The Navy has begun to scale its mountainous backlog of ship maintenance work, but reaching the summit is a multi-billion-dollar effort that will take years, a recent federal audit says.
Navy ships spent 33,700 more days in maintenance than expected between 2014 to 2019, the U.S. Government Accountability Office reported. During that same period, 75% of scheduled maintenance was not completed on time.
Multiple factors are to blame, including aging public shipyards, lack of skilled workers, extended deployments that increase wear and tear on ships and delaying maintenance.
The problem has implications for Hampton Roads, home to one of the Navy’s four public shipyards and the nation’s highest concentration of private shipyards that handle fleet repairs and upgrades.
The new 2020 defense spending bill directs the Secretary of the Navy to submit a report to Congress within 180 days on the underlying causes of maintenance delays on ships and submarines, Defense News recently reported.
There is plenty of fodder for such a study, as evidenced in early December when a Senate Armed Services panel met to discuss the issue and heard from GAO and Navy leaders.
Sen. Tim Kaine, D-Virginia, said the statistics cited by GAO “paint a stark picture about how we make improvements to readiness.”
Navy leaders told senators they are moving on several fronts.
The service has boosted the workforce at its four public yards by 9,000 people since 2010 and transformed training methods. It plans to deploy hull-crawling robots in 2020, which can work faster and improve safety.
They also are in the second year of a 20-year, $21 billion plan to fully modernize its four public shipyards to efficiently handle work on nuclear-powered warships.
Vice Adm. Tom Moore of Naval Sea Systems Command and James Geurts, the Navy’s acquisition chief, testified before the committee, saying they were approaching ship maintenance with a sense of urgency.
Multiple causes for delays
To meet increased demands at hot spots around the world, the Navy has lengthened ship deployments and delayed maintenance work. It also reduced crew sizes between 2003 and 2012.
Taken together, those moves “have resulted in declining ship conditions across the fleet and have increased the amount of time that ships require to complete maintenance in the shipyards,” the GAO report states.
The Navy since has moved to add crew members, adding 32 sailors to its guided-missile destroyers and 23 to its San Antonio-class amphibious ships.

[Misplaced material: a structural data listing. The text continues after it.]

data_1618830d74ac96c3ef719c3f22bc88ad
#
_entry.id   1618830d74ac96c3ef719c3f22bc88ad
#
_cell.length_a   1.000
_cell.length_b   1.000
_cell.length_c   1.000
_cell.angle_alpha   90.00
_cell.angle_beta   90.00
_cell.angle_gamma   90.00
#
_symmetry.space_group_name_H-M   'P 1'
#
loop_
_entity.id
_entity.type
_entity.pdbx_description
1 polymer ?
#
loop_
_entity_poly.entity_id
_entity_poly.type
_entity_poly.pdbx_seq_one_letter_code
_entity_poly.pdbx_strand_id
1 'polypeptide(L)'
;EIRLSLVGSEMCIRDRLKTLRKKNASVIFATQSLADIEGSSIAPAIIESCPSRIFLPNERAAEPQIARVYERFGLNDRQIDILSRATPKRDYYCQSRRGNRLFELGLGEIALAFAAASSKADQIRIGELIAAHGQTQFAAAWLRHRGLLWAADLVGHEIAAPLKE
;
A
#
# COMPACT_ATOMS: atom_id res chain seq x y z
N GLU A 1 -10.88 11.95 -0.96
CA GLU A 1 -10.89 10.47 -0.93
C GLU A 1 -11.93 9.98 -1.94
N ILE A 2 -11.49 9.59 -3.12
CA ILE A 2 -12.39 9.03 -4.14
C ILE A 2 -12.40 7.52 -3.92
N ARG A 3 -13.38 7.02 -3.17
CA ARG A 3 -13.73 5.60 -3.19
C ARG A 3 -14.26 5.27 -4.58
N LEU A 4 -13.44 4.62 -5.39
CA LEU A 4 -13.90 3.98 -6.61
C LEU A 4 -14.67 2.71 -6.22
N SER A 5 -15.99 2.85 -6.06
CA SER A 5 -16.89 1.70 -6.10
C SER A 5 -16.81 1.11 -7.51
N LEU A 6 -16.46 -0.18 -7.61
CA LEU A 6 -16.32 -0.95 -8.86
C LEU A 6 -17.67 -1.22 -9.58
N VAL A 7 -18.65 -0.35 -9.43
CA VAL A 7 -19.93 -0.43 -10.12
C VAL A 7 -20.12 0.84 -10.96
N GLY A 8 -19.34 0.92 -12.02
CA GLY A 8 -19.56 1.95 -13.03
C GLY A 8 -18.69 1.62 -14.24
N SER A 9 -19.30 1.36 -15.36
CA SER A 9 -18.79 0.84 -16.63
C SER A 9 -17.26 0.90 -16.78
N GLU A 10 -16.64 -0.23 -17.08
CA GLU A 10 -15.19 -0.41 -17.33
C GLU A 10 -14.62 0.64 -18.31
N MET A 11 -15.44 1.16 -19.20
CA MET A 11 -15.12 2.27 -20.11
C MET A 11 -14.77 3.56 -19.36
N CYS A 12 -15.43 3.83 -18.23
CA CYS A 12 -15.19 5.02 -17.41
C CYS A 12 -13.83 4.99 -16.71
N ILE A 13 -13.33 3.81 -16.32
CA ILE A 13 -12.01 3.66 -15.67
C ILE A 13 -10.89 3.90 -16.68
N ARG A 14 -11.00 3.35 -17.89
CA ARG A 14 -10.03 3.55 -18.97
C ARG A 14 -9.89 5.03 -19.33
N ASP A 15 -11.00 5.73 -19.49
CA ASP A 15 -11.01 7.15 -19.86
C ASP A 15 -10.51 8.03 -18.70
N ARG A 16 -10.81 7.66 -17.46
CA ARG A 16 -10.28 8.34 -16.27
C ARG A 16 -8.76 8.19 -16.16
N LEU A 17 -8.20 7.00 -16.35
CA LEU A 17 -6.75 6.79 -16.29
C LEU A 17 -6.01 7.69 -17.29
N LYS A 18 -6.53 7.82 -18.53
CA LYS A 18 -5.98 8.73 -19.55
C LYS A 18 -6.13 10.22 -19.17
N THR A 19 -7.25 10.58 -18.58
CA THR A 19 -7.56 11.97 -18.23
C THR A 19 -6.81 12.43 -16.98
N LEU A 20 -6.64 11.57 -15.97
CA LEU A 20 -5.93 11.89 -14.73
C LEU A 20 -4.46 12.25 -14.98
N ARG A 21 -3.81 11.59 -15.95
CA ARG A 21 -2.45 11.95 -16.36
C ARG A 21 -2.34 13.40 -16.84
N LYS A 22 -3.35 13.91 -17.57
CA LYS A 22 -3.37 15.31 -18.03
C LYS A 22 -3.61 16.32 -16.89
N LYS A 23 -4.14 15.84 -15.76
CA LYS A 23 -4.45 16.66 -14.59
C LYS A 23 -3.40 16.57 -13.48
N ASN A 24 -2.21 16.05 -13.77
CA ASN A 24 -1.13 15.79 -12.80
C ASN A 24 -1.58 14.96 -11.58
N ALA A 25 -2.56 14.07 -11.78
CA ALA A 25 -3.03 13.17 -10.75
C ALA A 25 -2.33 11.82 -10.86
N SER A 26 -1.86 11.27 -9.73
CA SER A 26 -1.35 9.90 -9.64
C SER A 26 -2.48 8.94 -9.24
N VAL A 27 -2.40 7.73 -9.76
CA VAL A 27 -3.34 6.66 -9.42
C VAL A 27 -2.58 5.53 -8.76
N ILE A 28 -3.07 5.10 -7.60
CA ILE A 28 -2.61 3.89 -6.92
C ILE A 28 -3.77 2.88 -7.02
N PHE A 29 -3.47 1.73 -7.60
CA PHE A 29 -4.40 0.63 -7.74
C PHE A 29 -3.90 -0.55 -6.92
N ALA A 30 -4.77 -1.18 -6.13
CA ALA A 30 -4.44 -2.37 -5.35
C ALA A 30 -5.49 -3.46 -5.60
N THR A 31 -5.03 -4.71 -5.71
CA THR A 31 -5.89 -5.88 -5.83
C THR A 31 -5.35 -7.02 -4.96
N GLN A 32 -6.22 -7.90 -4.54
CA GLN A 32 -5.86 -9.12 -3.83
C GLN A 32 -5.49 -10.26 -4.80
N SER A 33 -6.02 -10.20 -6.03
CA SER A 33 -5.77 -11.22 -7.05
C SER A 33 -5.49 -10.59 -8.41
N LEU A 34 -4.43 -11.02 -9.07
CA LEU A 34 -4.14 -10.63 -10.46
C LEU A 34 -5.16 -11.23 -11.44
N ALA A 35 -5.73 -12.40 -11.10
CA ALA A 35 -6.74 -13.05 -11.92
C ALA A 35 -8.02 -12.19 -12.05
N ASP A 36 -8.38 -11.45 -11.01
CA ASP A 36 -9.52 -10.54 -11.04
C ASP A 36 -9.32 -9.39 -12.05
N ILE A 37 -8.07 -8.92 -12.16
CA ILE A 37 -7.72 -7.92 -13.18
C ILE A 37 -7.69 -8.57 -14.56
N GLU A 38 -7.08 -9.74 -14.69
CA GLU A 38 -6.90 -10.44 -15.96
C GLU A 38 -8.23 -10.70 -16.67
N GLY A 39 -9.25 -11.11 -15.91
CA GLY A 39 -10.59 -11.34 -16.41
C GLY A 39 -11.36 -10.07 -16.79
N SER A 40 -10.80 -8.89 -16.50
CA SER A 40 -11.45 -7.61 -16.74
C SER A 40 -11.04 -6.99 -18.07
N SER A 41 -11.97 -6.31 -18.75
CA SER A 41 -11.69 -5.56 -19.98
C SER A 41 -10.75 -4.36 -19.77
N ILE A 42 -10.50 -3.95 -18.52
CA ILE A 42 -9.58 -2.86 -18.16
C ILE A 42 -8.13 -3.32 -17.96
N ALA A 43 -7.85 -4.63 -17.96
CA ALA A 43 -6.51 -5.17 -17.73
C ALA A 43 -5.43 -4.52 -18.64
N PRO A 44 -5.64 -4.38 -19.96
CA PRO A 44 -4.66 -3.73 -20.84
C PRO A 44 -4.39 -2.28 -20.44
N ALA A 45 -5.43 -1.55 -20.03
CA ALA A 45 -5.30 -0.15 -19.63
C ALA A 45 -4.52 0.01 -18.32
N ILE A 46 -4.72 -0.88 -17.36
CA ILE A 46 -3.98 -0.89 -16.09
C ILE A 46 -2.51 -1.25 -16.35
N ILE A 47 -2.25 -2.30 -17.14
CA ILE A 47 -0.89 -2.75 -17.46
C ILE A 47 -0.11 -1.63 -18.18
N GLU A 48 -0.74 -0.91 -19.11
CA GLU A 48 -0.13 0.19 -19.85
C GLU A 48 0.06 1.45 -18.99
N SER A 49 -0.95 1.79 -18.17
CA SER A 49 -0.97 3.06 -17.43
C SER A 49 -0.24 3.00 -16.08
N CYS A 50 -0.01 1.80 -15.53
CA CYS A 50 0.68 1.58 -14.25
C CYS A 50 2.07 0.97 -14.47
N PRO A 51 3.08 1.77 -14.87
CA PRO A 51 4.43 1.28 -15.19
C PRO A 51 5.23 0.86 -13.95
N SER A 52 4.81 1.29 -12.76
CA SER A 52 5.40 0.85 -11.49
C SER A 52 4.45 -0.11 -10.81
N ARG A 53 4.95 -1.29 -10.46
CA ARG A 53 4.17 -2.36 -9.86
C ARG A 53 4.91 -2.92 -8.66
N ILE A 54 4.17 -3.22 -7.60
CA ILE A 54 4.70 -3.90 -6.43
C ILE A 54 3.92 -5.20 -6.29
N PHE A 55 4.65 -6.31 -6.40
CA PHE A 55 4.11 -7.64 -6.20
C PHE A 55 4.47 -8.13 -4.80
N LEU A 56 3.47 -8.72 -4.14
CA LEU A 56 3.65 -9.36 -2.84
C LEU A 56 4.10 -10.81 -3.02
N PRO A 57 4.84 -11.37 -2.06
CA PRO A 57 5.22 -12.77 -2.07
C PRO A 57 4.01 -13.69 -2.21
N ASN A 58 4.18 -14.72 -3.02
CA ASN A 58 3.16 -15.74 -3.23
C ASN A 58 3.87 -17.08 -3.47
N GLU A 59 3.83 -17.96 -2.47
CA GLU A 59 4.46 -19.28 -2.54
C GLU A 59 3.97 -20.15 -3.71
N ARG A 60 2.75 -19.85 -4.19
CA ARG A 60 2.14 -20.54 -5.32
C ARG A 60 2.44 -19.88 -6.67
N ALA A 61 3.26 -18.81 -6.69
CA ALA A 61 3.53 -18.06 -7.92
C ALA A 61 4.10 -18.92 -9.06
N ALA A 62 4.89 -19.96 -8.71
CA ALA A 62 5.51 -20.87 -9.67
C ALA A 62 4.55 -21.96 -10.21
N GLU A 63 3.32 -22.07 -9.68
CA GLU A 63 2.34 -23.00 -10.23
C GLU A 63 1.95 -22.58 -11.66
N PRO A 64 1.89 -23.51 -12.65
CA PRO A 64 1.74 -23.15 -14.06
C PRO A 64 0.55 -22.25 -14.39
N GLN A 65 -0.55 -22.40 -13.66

On the labor front, the Navy’s hiring boost has helped fill the ranks at public yards, but it also means a large portion of the workforce lacks practical experience. At the Puget Sound shipyard in Washington, 45% of skilled workers had fewer than five years of experience as of one year ago, GAO noted.
The $21 billion upgrade plan is aimed at old or insufficient infrastructure. Four of the five dry docks at Norfolk Naval Shipyard face flooding threats from extreme high tides and storm swells. No dry docks at any of the four yards can accommodate a Gerald R. Ford-class aircraft carrier, even though the first ship of that class was delivered to the Navy two years ago.
And GAO says the $21 billion doesn’t account for inflation and other significant expenses, such as environmental remediation.
The Navy has said that figure is more an initial indicator of the scope of the work. Some projects are already underway.
In June, Norfolk Naval Shipyard reopened a renovated building that holds 15 shop spaces and allows work to be done closer to ships, cutting down on travel time. In July, the Navy broke ground on a new training facility at the yard. Other programs at Norfolk are in the planning stages.
Hampton Roads has seven private yards that also do Navy work, including Newport News Shipbuilding, a division of Huntington Ingalls Industries. To increase efficiency on this front, the Navy is working to improve planning, forecasting how long maintenance work will last and adjusting schedules to smooth out the workload.
The Newport News shipyard has taken on more maintenance work for Los Angeles-class submarines. But that work also has been challenging, since the yard and its workers are geared toward shipbuilding, not ship repair, and the two are different, officials have said.
Still, it’s a long game, and not just because the $21 billion plan — or whatever it will end up costing — will take two decades. The Navy estimates it will take four years to restore ship crew levels and several years to improve maintenance planning at its public yards.
“Until the Navy addresses these challenges,” GAO says, “it will be hindered in its ability to rebuild readiness and prepare for the future, particularly as it grows the size of the fleet.”
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